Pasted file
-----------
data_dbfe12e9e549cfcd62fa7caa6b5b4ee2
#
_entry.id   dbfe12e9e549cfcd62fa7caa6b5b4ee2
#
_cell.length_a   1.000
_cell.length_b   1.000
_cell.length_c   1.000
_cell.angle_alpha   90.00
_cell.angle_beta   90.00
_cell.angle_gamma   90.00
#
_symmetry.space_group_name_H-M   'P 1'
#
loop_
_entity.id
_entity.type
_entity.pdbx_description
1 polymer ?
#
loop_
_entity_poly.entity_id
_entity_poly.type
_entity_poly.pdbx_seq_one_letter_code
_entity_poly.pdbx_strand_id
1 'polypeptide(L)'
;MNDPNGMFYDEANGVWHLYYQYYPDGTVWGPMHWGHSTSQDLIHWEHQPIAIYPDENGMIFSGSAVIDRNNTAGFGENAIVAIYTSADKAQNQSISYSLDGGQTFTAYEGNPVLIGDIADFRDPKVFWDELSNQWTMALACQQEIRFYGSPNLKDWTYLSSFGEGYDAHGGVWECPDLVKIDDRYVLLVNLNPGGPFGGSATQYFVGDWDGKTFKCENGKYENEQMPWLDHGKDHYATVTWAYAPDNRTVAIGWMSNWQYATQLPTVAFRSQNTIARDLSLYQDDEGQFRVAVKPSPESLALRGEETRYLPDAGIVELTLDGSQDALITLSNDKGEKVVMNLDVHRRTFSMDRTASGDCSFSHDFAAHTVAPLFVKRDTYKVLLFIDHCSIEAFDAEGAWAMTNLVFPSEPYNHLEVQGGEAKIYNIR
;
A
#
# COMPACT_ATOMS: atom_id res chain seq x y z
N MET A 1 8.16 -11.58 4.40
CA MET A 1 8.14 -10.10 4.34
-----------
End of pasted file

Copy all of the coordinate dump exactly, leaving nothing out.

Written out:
data_dbfe12e9e549cfcd62fa7caa6b5b4ee2
#
_entry.id   dbfe12e9e549cfcd62fa7caa6b5b4ee2
#
_cell.length_a   1.000
_cell.length_b   1.000
_cell.length_c   1.000
_cell.angle_alpha   90.00
_cell.angle_beta   90.00
_cell.angle_gamma   90.00
#
_symmetry.space_group_name_H-M   'P 1'
#
loop_
_entity.id
_entity.type
_entity.pdbx_description
1 polymer ?
#
loop_
_entity_poly.entity_id
_entity_poly.type
_entity_poly.pdbx_seq_one_letter_code
_entity_poly.pdbx_strand_id
1 'polypeptide(L)'
;MNDPNGMFYDEANGVWHLYYQYYPDGTVWGPMHWGHSTSQDLIHWEHQPIAIYPDENGMIFSGSAVIDRNNTAGFGENAIVAIYTSADKAQNQSISYSLDGGQTFTAYEGNPVLIGDIADFRDPKVFWDELSNQWTMALACQQEIRFYGSPNLKDWTYLSSFGEGYDAHGGVWECPDLVKIDDRYVLLVNLNPGGPFGGSATQYFVGDWDGKTFKCENGKYENEQMPWLDHGKDHYATVTWAYAPDNRTVAIGWMSNWQYATQLPTVAFRSQNTIARDLSLYQDDEGQFRVAVKPSPESLALRGEETRYLPDAGIVELTLDGSQDALITLSNDKGEKVVMNLDVHRRTFSMDRTASGDCSFSHDFAAHTVAPLFVKRDTYKVLLFIDHCSIEAFDAEGAWAMTNLVFPSEPYNHLEVQGGEAKIYNIR
;
A
#
# COMPACT_ATOMS: atom_id res chain seq x y z
N MET A 1 8.16 -11.58 4.40
CA MET A 1 8.14 -10.10 4.34